The timeline for British PM Boris Johnson to face another no confidence vote could be minimally decreased if senior Tories back a rule change on Wednesday night. According to the rules of the 1922 Committee of backbench Conservatives, the Prime Minister cannot face another challenge within a year of his shaky victory last month.

But this can be torn up if the group’s executive go ahead with a proposed change to the rules as the British PM’s authority evaporates with a series of ministerial resignations.

Also read: Boris Johnson resignation: What’s next for the 1922 Committee

What are the current rules?

It is reported that the leader must face a vote of confidence of Tory MPs if 15% of the parliamentary party write to committee chairman Sir Graham Brady calling for one.

However, if the leader survives, there cannot be another confidence vote for 12 months. This means the British PM is safe until June next year.

However, Conservative critics are demanding a rewrite of the rulebook.

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What would the new rulebook look like?

There are several possibilities, including reducing the safety net from 12 to six months, which could mean a vote in early December. Others reportedly want the issue of Johnson’s future decided before the Commons break for the summer recess later this month.

One compromise suggested is that a second confidence vote could be held if 25% of Tories in the Commons – 90 MPs – submit letters to the 1922 leadership.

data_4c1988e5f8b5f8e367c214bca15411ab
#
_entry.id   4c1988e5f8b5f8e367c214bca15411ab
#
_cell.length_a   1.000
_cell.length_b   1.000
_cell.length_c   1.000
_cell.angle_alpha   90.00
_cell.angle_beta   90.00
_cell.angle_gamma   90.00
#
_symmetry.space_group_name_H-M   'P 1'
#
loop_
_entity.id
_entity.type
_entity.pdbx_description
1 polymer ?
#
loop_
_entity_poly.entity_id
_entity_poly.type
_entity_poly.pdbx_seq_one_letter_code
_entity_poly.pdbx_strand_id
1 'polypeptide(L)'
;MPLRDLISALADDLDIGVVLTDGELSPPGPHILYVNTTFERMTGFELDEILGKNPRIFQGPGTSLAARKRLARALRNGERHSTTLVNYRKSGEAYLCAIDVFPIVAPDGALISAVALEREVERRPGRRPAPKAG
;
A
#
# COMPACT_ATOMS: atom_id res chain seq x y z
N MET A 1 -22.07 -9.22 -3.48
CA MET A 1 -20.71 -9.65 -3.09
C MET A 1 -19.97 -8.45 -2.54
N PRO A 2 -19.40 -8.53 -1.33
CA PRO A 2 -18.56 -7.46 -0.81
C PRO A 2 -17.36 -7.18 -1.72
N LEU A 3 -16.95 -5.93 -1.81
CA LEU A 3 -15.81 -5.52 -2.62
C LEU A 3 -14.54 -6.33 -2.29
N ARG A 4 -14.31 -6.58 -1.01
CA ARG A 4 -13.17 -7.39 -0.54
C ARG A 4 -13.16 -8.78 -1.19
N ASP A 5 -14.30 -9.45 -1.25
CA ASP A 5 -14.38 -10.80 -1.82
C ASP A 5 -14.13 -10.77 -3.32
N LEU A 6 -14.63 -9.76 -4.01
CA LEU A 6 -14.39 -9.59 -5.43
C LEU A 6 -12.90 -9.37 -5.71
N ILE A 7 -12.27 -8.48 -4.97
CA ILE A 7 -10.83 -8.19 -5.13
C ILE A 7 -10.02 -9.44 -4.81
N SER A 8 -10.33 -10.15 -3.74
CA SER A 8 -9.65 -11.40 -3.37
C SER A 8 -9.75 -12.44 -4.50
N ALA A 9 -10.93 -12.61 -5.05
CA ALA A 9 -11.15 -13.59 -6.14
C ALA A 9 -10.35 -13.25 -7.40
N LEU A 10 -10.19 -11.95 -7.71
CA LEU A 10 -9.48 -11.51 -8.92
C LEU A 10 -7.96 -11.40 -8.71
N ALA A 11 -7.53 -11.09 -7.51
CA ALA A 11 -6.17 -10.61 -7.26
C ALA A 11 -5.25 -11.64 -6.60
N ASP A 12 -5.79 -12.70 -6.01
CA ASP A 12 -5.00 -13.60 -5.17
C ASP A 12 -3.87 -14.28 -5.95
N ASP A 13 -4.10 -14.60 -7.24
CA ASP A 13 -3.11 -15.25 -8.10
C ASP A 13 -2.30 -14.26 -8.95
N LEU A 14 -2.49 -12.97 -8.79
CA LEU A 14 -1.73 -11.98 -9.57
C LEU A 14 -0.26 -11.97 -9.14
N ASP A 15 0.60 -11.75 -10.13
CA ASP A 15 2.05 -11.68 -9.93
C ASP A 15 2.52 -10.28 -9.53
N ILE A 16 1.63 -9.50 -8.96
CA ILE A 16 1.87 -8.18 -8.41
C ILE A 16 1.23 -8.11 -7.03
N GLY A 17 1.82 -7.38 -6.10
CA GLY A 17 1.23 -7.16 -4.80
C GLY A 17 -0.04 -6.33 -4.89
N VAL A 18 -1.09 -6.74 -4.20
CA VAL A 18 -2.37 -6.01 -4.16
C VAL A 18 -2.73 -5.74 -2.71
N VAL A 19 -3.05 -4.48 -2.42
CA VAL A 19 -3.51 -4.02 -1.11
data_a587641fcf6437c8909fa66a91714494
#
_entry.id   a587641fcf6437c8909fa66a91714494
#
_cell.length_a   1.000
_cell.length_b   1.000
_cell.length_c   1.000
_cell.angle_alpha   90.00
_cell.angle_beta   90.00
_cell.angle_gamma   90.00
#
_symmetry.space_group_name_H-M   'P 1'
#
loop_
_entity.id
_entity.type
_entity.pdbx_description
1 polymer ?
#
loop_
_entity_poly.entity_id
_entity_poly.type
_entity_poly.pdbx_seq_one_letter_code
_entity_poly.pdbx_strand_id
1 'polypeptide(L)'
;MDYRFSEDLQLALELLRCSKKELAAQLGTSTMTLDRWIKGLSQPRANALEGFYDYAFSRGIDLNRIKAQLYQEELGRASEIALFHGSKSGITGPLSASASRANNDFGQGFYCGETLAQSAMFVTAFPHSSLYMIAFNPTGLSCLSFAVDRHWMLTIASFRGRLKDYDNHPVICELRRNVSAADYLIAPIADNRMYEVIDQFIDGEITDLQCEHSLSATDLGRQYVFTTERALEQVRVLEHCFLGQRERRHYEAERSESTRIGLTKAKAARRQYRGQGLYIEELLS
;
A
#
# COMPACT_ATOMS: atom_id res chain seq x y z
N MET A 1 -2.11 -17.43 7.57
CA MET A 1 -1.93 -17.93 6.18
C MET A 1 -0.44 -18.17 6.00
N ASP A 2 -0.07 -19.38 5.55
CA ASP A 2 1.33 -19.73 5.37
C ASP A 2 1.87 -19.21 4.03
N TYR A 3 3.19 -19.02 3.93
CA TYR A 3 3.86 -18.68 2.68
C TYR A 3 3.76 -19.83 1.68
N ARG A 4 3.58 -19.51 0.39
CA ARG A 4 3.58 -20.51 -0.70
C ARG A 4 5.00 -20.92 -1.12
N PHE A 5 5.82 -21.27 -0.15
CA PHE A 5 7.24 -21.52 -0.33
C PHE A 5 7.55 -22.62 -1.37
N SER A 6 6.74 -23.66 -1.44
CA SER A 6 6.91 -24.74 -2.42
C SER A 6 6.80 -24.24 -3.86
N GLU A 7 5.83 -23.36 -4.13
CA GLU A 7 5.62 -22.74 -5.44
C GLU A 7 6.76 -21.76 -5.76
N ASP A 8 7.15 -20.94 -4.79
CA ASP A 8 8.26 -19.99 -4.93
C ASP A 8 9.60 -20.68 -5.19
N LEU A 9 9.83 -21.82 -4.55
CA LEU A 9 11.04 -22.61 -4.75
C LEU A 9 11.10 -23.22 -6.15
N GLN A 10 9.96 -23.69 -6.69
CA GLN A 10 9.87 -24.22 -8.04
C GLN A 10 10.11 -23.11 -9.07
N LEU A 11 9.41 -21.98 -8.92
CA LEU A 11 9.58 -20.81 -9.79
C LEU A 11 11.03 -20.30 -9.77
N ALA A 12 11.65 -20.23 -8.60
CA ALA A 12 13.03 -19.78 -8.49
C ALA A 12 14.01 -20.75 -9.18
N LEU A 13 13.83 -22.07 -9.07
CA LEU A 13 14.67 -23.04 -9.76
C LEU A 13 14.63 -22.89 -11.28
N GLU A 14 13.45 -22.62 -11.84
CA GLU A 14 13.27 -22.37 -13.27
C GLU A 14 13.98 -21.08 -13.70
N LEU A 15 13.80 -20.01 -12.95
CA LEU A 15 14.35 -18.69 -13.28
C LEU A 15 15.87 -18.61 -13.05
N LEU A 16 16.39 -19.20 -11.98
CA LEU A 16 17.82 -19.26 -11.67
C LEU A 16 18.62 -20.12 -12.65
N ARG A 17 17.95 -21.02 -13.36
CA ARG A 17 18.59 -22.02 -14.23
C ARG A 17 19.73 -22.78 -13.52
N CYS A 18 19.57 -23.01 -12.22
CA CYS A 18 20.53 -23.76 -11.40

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If yes, how will this happen?

A crucial meeting of the 1922 executive led by Sir Graham will kick off at 4pm on Wednesday. It is reported that the MPs would discuss their next steps, whether the rules should change and when the ’22 should elect a new executive.

Sometimes dubbed “the men in grey suits”, the election of a new 18-member executive committee had been expected next week.

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But Sir Graham is expected to address the issue at the start of a 5pm meeting of the wider committee, which will also be addressed by Deputy Prime Minister Dominic Raab.

A number of Tory MPs have said they will stand for the committee on the basis they would vote for a rule change if they were elected to enable another confidence vote to take place before next year.

Also read: Boris Johnson resignation: What happens if UK Prime Minister quits

Will the Prime Minister go quietly?

According to his press secretary, the British PM would stay and fight any fresh confidence vote, though she described last month’s ballot as “clear and decisive”.

She also said the Prime Minister is confident he retains the support of his backbenchers on Wednesday.